Sen. John Cornyn, an adviser to McConnell’s leadership team, said “nothing” would come of impeachment articles passed by the House. McConnell is obligated to act on articles of impeachment, which require 67 votes — or a two-thirds majority — to convict the president. Republicans hold a 53-47 majority in the chamber.
“I think it would be disposed of very quickly. If it’s based on the Mueller report, or anything like that, it would be quickly disposed of,” said Senate Judiciary Committee Chairman Lindsey Graham.
“Why on earth would we give a platform to something that I judge as a purely political exercise?” said Sen. Thom Tillis, another member of the Judiciary Committee. “We have to perform our constitutional duty, but if people think that we’re going to try and create a theater that could give you the perception that this is a matter that rises to the level of Watergate, that’s nonsense,” he said, cited by the Hill.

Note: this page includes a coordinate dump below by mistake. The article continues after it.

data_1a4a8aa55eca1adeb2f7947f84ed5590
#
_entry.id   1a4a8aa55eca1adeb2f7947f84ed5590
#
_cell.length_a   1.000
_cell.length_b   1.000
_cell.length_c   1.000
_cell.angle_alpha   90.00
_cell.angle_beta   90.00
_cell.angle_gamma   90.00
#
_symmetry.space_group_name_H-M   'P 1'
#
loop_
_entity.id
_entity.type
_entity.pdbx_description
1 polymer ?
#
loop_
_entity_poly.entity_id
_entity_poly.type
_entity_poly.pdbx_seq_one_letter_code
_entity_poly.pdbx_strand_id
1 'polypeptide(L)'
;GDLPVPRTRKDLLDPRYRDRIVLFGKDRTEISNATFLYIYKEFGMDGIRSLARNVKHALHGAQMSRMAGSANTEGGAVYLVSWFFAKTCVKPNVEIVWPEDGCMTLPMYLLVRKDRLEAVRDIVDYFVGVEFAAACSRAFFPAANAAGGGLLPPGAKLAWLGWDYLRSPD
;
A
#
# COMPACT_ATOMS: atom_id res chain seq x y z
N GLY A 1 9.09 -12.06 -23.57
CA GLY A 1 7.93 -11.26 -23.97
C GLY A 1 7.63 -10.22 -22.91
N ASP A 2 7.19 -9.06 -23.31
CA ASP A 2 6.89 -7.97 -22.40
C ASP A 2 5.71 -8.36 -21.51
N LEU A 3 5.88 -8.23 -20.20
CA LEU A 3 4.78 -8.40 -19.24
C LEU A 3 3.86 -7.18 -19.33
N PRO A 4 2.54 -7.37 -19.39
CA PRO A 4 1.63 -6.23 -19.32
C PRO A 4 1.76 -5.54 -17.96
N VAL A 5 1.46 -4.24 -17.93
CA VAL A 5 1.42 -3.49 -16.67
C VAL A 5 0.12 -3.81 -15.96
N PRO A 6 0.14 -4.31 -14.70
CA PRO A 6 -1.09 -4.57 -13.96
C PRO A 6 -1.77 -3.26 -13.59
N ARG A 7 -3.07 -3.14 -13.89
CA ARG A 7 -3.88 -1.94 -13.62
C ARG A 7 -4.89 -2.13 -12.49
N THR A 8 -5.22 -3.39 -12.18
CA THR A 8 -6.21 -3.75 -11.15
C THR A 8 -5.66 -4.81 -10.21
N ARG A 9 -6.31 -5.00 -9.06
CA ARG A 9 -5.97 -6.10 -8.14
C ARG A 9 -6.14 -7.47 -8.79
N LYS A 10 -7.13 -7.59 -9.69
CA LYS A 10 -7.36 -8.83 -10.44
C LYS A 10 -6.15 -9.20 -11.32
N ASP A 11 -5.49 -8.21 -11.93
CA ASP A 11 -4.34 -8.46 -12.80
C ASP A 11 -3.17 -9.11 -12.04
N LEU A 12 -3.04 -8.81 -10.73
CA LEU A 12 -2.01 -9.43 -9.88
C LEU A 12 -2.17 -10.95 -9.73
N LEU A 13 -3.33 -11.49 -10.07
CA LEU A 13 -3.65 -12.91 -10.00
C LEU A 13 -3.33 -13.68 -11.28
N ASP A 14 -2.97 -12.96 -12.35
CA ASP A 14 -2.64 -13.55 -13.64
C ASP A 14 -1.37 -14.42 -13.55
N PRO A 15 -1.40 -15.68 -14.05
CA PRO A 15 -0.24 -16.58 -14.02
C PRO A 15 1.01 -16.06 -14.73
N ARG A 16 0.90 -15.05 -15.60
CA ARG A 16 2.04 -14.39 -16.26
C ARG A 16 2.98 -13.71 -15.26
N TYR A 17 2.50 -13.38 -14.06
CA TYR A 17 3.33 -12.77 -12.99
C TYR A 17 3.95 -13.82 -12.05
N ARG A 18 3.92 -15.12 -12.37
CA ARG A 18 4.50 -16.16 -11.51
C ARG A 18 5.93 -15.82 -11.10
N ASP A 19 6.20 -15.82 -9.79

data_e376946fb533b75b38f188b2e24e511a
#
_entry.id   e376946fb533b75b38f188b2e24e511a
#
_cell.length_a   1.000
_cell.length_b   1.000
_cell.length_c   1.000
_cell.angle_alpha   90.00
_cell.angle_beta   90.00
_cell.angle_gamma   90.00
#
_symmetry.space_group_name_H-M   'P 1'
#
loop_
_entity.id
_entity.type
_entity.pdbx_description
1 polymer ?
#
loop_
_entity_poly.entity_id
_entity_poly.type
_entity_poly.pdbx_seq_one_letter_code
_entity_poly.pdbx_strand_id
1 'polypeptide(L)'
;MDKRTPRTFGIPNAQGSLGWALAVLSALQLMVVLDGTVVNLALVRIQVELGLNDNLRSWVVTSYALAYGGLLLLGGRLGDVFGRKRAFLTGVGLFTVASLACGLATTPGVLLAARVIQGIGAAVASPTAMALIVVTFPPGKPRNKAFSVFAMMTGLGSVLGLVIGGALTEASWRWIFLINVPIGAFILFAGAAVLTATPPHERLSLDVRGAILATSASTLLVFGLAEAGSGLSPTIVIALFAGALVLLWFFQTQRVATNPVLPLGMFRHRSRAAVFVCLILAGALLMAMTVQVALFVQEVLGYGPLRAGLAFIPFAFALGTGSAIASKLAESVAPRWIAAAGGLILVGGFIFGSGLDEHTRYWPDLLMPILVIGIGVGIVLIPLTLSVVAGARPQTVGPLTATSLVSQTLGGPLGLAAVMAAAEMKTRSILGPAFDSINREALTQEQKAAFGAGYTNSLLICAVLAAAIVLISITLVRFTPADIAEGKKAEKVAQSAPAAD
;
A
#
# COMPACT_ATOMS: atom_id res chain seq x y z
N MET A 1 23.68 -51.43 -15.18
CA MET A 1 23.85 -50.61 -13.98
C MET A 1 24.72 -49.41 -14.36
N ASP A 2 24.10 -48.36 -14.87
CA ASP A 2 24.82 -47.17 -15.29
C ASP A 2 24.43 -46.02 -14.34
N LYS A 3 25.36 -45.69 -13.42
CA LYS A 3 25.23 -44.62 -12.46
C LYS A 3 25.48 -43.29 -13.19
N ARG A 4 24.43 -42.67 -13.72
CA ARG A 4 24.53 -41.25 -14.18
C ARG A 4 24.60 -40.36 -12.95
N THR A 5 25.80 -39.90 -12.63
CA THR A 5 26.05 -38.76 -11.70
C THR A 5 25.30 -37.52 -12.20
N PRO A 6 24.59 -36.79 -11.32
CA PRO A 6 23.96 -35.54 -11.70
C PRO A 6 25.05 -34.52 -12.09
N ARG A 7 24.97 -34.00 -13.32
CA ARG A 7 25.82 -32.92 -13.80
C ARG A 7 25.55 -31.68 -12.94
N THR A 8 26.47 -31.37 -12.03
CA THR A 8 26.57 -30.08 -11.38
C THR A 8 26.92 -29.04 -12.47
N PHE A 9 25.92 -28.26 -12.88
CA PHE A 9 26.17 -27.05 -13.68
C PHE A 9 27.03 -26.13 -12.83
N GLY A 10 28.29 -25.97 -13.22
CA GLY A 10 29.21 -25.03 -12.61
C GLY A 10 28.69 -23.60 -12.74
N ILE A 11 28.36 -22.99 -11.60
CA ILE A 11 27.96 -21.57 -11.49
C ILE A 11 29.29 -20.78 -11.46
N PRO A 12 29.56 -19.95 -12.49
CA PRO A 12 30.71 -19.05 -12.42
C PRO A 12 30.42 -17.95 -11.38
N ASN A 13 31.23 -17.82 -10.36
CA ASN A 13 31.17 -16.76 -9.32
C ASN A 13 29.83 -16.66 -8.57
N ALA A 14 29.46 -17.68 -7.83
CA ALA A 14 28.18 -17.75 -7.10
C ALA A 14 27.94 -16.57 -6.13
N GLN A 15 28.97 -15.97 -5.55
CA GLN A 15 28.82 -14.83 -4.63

Former Republican Sen. Trent Lott, who was the majority leader when the Senate acted on articles of impeachment against former President Clinton, noted that a similar effort against the then-president couldn’t go any further.
“Some of the House people always felt like I could have gotten him removed if I really wanted to,” he said. “I wasn’t ever going to have the votes. So the question was: How do we do it with dignity to get it to a conclusion?”
Russia's alleged meddling in American affairs, including in the 2016 presidential election that resulted in Trump's victory, has never been proven. Yet, the Democrats continue to insist that collusion between "Russian operatives" and Trump associates did take place during the US presidential campaign.